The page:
2.3% vs 4.6%
3.5% vs 5.1%
Scarborough,51 2015  4999  3.2% vs 9%
OR 0.33;
95% CI 0.23–0.47
2.8% vs 5.7%
OR 0.48;
95% CI 0.32–0.73
Kiran,52 2015  8442  6.2% vs 14.7%
OR 0.39;
95% CI 0.32–0.48
2.1% vs 4.6%
OR 0.45;
95% CI 0.32–0.64
3.3% vs 5.3%
0.3% vs 1.6%
Althumairi,53 2016  19686  6.27% vs 13.68%
2.33% vs 4.38%
3.39% vs 4.84%
0.44% vs 1.13%
Klinger,54 2017  27804  OR 0.39;
95% CI 0.33–0.46
OR 0.53;
95% CI 0.43–0.65
OR 0.70

In the result, oral antibiotic prophylaxis combined with MBP reduces the rates of SSI, suture dehiscence, reoperations and mortality. All the comparisons are shown as MBP+oral antibiotics versus no MBP. Statistically significant results are shown in bold.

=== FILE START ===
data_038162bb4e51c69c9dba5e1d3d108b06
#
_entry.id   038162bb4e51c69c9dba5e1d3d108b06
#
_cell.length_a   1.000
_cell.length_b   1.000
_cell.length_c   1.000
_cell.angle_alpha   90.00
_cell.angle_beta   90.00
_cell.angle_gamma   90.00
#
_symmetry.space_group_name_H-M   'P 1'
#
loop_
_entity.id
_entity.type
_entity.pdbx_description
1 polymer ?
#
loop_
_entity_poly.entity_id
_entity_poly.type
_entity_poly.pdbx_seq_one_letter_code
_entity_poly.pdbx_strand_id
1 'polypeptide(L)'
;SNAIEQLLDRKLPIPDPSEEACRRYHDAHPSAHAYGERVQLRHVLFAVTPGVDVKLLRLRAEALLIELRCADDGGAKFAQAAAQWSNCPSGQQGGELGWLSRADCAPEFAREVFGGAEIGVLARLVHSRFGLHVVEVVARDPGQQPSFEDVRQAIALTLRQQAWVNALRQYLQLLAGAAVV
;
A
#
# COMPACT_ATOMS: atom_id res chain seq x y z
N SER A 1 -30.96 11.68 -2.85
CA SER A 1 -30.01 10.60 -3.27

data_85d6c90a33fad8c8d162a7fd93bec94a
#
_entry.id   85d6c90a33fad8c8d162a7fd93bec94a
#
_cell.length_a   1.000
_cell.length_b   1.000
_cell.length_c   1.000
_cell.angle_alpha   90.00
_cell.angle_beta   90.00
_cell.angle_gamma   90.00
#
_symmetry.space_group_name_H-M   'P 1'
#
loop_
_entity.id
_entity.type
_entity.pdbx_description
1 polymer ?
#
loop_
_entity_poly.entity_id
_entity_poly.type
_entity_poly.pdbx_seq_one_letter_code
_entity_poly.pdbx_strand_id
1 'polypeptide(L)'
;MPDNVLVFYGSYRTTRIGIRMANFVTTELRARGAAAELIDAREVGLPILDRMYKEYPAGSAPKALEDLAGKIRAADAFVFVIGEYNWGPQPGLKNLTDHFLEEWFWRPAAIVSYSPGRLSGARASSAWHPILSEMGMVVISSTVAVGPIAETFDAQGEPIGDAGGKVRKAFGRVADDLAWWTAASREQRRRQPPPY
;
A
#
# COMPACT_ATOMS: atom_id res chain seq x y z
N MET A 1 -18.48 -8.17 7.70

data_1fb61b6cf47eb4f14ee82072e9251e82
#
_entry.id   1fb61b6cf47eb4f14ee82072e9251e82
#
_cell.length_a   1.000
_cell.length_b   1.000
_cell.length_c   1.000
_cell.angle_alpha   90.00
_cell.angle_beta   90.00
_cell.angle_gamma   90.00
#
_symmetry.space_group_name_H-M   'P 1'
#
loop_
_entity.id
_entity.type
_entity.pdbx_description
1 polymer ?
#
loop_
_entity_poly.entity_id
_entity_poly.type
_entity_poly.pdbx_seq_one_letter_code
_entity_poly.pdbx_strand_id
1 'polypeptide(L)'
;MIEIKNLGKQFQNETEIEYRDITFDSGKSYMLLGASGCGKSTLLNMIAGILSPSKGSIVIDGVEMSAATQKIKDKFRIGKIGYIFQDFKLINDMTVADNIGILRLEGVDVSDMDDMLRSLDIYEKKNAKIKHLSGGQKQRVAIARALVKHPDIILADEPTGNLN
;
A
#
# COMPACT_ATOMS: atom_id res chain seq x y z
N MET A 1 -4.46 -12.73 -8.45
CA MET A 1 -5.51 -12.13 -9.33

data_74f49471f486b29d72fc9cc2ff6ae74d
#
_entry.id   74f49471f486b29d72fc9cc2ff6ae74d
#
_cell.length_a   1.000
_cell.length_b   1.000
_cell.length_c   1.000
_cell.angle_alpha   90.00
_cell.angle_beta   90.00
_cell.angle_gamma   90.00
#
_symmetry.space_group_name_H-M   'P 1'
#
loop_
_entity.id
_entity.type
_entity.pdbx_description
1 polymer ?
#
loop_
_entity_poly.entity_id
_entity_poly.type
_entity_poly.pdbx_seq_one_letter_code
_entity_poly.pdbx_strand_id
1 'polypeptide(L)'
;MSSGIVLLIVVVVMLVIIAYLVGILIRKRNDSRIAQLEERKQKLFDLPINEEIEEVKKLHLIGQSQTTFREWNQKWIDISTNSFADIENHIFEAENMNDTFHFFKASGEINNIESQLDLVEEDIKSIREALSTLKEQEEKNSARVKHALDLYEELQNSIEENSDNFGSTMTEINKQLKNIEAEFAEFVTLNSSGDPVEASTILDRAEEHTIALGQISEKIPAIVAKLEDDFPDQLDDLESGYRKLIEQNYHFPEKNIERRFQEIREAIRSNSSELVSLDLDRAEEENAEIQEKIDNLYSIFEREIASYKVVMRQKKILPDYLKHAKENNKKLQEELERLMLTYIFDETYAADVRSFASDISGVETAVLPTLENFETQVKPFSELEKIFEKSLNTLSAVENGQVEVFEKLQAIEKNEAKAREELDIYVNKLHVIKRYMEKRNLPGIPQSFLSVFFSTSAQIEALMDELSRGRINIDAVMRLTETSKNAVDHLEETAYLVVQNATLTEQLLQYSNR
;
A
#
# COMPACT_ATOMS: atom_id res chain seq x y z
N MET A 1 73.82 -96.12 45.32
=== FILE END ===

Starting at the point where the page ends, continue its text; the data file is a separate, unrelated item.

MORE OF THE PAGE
In one of the studies,53 no MBP was performed in 19.9% of colectomies, and a group of 7.3% received oral prophylaxis without MBP. No significant differences were found comparing MBP alone with no MBP (20 vs 18.1%, P=.08), confirming its null effect on SSI. However, the use of oral antibiotics (with or without MBP) reduced SSI significantly compared to the non-MBP group (9.0 vs 18.8%, P<.0001). Another of the studies included 62.9% of laparoscopic colectomies.54 According to the preparation received, the SSI figures were 14.9% in the group without MBP, 12% in the group of MBP and 6.5% in the group that received oral antibiotic. The infection rates of the oral antibiotic group combined with MBP and the isolated oral antibiotic group did not show significant differences (6.3 vs 9.4%, P=.09). When compared with the absence of preparation, the administration of oral prophylaxis (with or without MBP) showed a significant association with shorter hospital stay and lower percentages of readmissions, anastomotic dehiscence, postoperative ileus, reoperation and sepsis. In the multivariate analysis, the oral antibiotic was a protective factor against SSI (OR=0.46), an effect that was maintained in both open and laparoscopic surgery.